The calendar is starting to leave the summer months and turn to November and December. Being a genealogist, I cannot help but feel excited during these two months because so many traditions and holidays are observed by so many worldwide during this time. Personally, these traditions bring back many memories of my family getting together and enjoying fellowship and beautiful meals. As a member of the Mayflower Society and from New England, this made me even more aware of the Thanksgiving history. It gave me a better understanding of all the hardships and the brief friendships formed on the first thanksgiving.
I learned that any holiday can be harder on us as we get older because we lose many family members who helped celebrate these holidays and traditions. Holiday events always enabled me to bridge the gaps between the generations, allowing our family to partake and share in our lives. I remember vividly the stories of how our grandparents celebrated their holidays during the depression and the Great War. Discussions about work, life, and our kids flowed with the passing of the bowls and plates of traditional food.
I have learned that Genealogy shares two more modern approaches to performing research and adding to your stories and trees. These thoughts are newer and no less critical today. There is the Collateral research method that provides focuses on indirect relatives. These are siblings of great grandparents, distant cousins, and our newly acquired relatives thru DNA. Cluster research looks at those close to our family but do not share bloodlines. The ones who lived near our families for generations, friends, and neighbors who shared their heritage with our families.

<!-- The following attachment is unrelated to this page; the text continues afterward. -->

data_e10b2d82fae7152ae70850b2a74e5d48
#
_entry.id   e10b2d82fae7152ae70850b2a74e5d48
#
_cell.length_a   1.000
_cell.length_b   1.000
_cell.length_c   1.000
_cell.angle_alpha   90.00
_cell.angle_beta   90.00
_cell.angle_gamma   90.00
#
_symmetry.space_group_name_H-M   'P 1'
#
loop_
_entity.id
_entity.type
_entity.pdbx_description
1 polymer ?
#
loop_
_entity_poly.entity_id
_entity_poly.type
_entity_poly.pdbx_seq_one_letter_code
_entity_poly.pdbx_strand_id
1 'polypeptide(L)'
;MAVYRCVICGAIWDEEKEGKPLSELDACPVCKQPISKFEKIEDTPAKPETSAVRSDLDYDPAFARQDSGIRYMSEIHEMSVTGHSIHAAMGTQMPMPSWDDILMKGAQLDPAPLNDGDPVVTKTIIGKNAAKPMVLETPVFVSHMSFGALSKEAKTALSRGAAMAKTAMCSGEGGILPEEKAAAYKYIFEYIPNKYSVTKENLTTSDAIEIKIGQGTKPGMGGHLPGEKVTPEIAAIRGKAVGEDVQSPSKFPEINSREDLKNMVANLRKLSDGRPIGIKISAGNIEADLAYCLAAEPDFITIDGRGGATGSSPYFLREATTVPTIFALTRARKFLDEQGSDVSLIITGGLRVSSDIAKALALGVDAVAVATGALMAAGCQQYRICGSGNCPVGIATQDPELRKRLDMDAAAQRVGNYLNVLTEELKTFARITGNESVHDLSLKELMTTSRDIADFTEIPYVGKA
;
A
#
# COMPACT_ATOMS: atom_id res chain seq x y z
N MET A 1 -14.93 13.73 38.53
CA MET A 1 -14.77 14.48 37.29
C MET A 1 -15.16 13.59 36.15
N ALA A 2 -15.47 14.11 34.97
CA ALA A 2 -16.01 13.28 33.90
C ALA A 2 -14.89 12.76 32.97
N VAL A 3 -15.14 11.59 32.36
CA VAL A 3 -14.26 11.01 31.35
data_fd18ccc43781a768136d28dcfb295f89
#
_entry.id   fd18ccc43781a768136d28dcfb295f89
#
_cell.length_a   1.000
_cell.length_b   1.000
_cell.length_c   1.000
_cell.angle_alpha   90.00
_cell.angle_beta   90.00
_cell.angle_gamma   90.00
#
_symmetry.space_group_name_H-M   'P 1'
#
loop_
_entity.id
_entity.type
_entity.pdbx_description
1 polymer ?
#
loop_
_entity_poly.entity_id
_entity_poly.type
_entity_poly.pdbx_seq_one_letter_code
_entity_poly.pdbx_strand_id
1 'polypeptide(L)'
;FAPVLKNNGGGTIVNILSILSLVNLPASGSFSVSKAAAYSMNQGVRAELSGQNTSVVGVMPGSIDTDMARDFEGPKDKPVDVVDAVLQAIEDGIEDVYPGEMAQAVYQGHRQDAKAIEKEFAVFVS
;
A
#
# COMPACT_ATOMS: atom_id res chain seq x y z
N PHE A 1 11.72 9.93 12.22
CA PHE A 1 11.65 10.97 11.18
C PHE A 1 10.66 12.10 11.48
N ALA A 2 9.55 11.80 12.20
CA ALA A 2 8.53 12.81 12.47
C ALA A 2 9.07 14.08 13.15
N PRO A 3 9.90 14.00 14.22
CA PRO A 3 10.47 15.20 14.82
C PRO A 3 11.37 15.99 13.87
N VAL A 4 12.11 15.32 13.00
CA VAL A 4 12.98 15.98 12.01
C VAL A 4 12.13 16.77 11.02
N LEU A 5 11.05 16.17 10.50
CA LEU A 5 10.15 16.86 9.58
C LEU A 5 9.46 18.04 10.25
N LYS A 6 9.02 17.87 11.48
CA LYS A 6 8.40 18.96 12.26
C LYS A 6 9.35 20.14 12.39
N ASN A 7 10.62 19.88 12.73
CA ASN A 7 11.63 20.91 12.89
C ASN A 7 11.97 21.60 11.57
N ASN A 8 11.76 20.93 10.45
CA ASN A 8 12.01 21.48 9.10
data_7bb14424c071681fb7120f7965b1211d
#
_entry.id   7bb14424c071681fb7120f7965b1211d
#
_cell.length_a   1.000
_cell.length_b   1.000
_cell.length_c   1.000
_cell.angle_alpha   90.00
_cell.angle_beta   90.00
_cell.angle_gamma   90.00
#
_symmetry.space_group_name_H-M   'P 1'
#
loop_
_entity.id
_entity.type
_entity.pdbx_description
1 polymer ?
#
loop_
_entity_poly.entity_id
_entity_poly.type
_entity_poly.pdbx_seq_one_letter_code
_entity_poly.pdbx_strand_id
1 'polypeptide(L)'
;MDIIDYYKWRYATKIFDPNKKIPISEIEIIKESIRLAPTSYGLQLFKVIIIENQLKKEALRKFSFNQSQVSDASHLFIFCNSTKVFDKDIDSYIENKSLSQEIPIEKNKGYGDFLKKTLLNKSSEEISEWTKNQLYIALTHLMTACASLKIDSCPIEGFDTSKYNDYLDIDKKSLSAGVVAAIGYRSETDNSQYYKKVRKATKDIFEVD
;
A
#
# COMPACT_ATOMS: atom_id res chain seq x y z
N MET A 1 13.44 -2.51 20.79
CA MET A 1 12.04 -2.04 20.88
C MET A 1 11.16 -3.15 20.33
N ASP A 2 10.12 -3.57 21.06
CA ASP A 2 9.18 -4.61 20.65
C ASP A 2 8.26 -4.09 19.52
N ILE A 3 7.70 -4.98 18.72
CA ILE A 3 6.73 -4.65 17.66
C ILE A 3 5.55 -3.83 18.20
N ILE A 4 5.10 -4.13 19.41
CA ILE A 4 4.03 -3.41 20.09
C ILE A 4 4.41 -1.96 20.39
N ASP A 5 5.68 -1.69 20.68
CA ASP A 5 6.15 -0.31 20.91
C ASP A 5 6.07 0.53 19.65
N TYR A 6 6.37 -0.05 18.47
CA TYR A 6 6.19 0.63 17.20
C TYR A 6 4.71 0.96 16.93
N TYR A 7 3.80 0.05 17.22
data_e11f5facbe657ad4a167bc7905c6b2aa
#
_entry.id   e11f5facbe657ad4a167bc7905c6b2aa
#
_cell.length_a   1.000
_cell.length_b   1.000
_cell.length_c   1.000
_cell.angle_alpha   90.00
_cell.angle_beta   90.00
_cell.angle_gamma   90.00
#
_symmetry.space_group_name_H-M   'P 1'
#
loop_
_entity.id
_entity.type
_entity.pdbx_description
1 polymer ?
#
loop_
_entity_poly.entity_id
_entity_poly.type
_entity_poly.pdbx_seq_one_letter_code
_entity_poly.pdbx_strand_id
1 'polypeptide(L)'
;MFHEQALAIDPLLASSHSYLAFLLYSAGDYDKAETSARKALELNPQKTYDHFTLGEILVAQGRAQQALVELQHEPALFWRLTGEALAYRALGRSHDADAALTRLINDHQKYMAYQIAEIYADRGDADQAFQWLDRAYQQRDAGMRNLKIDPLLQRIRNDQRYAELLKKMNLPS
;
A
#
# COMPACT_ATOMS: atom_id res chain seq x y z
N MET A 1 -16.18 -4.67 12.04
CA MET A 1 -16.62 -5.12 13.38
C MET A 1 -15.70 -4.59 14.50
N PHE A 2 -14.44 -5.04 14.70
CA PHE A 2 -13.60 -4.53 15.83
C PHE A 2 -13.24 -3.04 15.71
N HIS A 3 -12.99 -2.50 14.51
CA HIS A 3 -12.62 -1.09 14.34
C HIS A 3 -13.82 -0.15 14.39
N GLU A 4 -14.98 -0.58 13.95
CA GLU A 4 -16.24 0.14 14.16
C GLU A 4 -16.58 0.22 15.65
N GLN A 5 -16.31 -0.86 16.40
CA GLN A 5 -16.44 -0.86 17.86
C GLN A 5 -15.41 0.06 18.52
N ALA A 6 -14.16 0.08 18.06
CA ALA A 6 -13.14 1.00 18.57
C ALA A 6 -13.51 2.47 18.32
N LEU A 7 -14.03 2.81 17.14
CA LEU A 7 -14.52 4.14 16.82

Living in Western, NC, and especially the small town of Lake Lure. I am so distant from my family that the collateral or cluster approach is more of what we all should practice; especially as we celebrate our traditional holidays in the next couple of months.
Perhaps there is no better time to test Collateral and Cluster ideals than in the upcoming holidays. We must learn to pass along our traditions, especially during the holidays. Invite the neighbors we know without families to come and enjoy with us. Share with them the practices, stories, and traditions we inherited from our past generations of family. We may all even learn and bring a new perspective and culture into our lives. Many of these holidays are about love for your neighbor, so we just need to reach out and share this simple part that is so often forgotten in our family holidays.
If you have any questions or want to know what, I can offer to help you dig “outside the box” and find your story. Feel free to contact me at SouthernShoresGenealogy.com or at SouthernShoresGenealogy@gmail.com. “We are the Ancestors of tomorrow, so we must ensure that we pass on our stories today. “